If you have been working from home then you may have been quite comfortable with your dining table set up or box bedroom boardroom, but if you are going to be working from home through to Spring, then you may need to re-think. Investing in a more supportive office chair and suitable desk may help. Your employer is still responsible for your health & safety whilst working from home and should be carrying out a desk assessment or providing you with guidance on best practice. Speak to your employer to ensure that you have everything you need to work comfortably and safely from home. You may require additional back support, different lighting, a raised platform for your monitor or a wrist support. Do not suffer in silence at home.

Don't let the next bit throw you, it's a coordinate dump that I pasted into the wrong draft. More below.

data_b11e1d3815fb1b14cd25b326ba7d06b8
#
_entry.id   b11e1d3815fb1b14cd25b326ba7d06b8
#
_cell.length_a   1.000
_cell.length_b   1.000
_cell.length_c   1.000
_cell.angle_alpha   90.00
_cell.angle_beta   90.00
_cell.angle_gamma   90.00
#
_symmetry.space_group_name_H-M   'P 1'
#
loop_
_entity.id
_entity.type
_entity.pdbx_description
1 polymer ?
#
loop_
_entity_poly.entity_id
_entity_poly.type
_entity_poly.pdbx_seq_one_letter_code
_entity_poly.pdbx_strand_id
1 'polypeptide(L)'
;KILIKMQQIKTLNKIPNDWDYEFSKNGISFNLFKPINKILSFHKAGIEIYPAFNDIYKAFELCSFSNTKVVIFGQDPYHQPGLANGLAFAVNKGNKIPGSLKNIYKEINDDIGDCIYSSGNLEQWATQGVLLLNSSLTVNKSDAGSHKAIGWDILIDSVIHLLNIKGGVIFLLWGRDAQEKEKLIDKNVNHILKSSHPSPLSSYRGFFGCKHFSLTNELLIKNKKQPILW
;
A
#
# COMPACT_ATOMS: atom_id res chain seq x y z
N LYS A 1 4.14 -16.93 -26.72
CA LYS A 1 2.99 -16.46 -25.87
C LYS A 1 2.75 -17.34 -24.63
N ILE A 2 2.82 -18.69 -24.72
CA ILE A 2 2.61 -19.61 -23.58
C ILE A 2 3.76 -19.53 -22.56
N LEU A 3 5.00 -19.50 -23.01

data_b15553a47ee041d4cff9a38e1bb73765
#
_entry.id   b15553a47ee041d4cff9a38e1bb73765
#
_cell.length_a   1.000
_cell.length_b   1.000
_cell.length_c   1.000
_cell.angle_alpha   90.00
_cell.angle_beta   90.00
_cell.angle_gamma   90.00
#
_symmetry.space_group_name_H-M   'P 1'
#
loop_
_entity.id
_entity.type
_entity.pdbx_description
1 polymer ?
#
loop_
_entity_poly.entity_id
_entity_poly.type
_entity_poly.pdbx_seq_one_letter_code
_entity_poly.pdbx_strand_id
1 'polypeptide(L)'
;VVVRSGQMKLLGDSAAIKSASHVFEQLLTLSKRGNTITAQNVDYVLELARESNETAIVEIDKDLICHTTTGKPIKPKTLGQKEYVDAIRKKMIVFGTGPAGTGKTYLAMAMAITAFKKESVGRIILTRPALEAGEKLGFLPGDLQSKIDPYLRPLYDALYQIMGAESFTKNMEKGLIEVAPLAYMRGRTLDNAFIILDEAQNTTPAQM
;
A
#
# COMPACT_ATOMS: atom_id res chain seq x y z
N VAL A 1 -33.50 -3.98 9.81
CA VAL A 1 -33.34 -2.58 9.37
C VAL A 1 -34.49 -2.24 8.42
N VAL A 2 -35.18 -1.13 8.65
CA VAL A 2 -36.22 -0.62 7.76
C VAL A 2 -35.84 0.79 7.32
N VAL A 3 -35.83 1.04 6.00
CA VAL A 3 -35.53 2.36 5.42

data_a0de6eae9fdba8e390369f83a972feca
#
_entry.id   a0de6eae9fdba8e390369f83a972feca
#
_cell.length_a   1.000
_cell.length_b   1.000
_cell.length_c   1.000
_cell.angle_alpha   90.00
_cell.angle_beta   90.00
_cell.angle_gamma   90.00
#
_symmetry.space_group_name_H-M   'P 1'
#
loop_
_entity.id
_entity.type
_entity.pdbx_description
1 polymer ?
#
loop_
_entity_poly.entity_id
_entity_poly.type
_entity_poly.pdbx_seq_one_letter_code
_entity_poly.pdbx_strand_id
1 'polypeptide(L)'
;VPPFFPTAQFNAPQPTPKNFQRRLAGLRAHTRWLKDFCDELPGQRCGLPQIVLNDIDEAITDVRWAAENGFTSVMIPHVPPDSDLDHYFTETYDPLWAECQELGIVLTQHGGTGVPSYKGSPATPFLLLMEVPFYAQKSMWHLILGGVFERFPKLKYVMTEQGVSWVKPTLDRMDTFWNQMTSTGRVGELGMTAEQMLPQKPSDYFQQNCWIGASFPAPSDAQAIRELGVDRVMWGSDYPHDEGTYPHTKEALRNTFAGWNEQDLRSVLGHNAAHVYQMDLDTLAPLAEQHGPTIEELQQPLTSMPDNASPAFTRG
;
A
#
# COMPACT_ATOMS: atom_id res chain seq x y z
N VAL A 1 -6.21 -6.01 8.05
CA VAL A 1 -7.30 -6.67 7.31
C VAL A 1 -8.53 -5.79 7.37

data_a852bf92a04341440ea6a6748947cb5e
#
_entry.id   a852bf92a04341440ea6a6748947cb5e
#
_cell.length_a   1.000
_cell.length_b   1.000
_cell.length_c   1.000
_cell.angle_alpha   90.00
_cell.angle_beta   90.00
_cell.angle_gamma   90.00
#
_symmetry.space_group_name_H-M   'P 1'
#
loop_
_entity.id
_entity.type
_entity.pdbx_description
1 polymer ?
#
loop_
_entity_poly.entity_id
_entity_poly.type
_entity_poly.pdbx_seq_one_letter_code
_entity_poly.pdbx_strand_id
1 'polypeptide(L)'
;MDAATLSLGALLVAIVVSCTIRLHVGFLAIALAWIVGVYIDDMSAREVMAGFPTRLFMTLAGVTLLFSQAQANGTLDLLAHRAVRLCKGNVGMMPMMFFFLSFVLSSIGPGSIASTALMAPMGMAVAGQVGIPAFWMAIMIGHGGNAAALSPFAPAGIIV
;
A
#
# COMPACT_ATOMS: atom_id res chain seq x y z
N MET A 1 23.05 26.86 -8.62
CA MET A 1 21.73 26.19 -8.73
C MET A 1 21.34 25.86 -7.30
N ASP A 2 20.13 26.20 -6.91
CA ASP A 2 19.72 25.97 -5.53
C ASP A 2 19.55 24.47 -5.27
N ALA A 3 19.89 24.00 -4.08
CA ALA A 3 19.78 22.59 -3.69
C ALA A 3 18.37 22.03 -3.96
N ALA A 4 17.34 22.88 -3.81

It is surprising how immobile people working from home become. Working in an office may feel like a stationary occupation, however the short trips to the staff room and coffee machine, going up and down the stairs, commuting and taking a stroll at lunchtime do add towards your daily step count. Sitting still for prolonged periods of time can have negative impacts on your health. Try to exercise each day and take breaks to move around and stretch your legs throughout the day. This may have been easier and more desirable when working over lockdown in the warm, sunny weather, but employees working from home over the winter months may need to make a conscious effort to keep active.